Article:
We see the color pink more often than ever before. Players and coaches of the Washington Redskins and others in the National Football League incorporate pink with their uniforms during October, while Major League Baseball players such as Adam Dunn played with pink bats this past Mother’s Day.
Pink has become a nationwide-no, global- symbol of strength and unity, representing the fight against the most common form of cancer diagnosed among women: breast cancer.
The Susan G. Komen Global Race for the Cure is one of the most enlightening, beneficial and powerful events taking place in Washington, D.C. each year. This race is for anyone who’s been touched by the devastation caused by breast cancer or is simply fed up that 1 in 8 American women will be diagnosed with the disease during their lifetime while a cure has yet to be found.
On June 5th, more than 50,000 people from across the globe will participate in this 5K race/walk on the National Mall, providing much needed emotional and financial support to those affected by breast cancer. Breast cancer survivors can openly remember and reflect on their struggles, while organizers and featured speakers communicate the challenges and solutions to issues surrounding the disease. Participants who have not had cancer themselves reinforce their solidarity with loved ones suffering from the disease and can offer comfort to friends and strangers alike who have lost someone close to them.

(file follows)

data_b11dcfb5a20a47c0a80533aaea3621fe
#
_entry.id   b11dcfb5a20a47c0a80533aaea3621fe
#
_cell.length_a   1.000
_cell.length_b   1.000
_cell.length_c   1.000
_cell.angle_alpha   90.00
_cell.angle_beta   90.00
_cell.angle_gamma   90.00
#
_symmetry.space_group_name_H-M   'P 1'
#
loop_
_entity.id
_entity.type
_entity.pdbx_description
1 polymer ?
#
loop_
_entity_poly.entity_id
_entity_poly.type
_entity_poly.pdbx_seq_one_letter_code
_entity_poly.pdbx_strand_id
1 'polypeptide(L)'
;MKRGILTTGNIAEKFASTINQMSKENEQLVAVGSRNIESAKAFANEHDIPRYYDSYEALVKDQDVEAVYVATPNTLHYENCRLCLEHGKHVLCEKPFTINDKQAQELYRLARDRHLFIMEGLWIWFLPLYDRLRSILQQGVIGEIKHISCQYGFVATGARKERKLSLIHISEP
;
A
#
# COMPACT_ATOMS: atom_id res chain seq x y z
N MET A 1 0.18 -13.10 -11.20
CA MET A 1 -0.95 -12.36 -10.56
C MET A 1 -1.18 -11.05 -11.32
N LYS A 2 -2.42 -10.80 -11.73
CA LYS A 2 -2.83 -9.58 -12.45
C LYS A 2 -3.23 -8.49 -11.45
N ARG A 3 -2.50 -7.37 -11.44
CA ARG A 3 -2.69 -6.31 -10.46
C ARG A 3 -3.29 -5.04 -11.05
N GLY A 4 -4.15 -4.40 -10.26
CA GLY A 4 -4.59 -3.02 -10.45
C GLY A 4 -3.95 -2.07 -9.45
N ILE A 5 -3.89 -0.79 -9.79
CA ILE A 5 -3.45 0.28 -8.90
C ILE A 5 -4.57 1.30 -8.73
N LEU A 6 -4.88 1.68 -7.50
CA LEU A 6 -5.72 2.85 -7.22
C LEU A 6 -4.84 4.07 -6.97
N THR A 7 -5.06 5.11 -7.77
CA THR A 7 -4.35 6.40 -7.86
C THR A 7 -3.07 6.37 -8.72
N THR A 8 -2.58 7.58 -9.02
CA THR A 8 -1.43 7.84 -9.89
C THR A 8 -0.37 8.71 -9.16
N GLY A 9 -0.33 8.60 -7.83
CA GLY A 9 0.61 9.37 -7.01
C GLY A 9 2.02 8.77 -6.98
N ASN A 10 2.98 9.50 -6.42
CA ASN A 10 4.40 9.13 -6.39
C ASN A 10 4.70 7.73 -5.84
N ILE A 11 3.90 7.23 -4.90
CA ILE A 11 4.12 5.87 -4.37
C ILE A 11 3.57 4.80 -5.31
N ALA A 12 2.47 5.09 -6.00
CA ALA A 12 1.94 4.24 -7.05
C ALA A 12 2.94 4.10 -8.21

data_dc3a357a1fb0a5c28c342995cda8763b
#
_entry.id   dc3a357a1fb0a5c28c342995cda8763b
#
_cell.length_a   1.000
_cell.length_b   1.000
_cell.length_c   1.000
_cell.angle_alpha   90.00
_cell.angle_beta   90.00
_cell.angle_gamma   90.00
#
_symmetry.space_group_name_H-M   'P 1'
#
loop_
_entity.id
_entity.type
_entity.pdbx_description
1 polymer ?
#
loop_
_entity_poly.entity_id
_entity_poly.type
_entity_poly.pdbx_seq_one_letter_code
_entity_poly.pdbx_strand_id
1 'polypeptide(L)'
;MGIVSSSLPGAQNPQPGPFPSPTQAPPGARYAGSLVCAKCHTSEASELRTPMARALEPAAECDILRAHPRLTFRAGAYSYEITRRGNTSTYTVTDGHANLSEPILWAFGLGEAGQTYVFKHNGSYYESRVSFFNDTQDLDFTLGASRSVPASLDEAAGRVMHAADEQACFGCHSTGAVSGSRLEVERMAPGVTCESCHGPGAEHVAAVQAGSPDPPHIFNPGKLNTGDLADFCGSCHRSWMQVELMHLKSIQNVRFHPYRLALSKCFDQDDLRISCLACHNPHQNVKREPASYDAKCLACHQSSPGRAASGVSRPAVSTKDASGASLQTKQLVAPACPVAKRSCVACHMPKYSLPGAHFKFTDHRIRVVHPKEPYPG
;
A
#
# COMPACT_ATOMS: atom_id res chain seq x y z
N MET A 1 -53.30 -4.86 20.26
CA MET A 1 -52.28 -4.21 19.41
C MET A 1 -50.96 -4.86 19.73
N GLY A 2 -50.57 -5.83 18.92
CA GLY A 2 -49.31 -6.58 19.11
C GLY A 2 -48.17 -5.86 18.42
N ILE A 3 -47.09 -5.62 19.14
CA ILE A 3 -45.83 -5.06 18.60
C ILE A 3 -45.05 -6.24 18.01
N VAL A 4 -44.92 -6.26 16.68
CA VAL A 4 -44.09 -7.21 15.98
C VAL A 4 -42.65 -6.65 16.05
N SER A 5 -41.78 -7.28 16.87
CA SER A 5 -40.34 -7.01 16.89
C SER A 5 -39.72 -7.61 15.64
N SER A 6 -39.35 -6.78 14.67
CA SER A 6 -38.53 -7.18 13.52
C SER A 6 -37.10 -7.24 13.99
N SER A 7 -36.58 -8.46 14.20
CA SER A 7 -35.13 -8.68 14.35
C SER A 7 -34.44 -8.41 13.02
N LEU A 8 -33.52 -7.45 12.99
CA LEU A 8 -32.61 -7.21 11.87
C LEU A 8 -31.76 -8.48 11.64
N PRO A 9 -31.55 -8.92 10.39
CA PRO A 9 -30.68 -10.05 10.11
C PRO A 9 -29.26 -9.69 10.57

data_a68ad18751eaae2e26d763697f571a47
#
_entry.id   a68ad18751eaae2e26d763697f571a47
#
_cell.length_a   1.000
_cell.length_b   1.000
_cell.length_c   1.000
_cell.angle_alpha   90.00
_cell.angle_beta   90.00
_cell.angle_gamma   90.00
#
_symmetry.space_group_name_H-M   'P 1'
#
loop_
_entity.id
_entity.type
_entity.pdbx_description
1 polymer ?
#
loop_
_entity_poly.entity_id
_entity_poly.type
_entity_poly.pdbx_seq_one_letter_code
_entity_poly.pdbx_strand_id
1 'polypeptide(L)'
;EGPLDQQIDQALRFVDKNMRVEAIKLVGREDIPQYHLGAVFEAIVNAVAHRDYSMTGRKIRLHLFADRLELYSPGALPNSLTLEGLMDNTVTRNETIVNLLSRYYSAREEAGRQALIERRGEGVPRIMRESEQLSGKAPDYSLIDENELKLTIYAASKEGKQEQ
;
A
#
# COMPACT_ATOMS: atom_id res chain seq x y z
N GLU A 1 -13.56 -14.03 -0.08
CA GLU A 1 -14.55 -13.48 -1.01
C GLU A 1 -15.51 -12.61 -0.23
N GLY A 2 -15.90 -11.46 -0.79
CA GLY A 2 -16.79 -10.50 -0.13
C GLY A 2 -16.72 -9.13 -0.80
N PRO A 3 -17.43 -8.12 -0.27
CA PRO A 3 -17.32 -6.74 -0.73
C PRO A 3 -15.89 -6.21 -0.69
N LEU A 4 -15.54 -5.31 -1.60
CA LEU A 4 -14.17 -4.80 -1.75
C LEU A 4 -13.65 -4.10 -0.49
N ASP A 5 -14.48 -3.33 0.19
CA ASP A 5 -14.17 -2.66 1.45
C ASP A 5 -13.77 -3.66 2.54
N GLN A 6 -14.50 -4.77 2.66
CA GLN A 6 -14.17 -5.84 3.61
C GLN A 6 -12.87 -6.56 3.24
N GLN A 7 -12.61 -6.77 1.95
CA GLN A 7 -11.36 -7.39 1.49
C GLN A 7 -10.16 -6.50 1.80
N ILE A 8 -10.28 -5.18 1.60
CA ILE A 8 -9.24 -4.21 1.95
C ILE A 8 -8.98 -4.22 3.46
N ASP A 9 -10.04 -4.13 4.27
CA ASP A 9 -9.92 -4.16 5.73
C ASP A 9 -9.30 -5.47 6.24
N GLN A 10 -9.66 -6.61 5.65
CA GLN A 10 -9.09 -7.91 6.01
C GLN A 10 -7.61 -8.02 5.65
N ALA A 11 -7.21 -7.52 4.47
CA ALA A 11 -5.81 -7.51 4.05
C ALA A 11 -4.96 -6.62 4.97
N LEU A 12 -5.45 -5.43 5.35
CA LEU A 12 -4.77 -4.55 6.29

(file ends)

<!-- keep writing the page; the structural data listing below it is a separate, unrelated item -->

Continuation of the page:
Funds raised from the past two races allowed Komen for the Cure to invest more than $6.5 million in local organizations towards breast cancer education, outreach and patient/survivor support efforts. Although this money will go a long way, it is never enough to assist each and every area woman and family struggling with the disease.
As a member of Congress, I proudly serve in a leadership role on health care issues and am co-chair of the Congressional Prevention Caucus, a group of reform-minded Members who strive to educate Congress and the public on disease prevention and health promotion. With 50 million Americans currently uninsured, there remain a number of groups within the community that are underserved and would greatly benefit from your participating in the race.
Grants made possible by the Race for the Cure have gone to numerous area organizations. Most recently, the Arlington Free Clinic received funds to provide screening and navigation services to patients and the Alexandria Neighborhood Health Services was awarded funding to increase access to education, outreach, clinical breast exams, screening referrals and navigation services for women living in neighborhoods with high poverty rates.
We must continue to be diligent in our efforts to educate the public and to galvanize support for finding a cure. With one and eight women afflicted with breast cancer in her lifetime, we can’t afford to let up now. Our mothers, sisters and daughters are counting on us.
For more information, visit www.globalraceforthecure.org or call 703-416-RACE (7223).
Rep. James Moran (D) is Virginia’s 8th Congressional District Representative in the U.S. House of Representatives.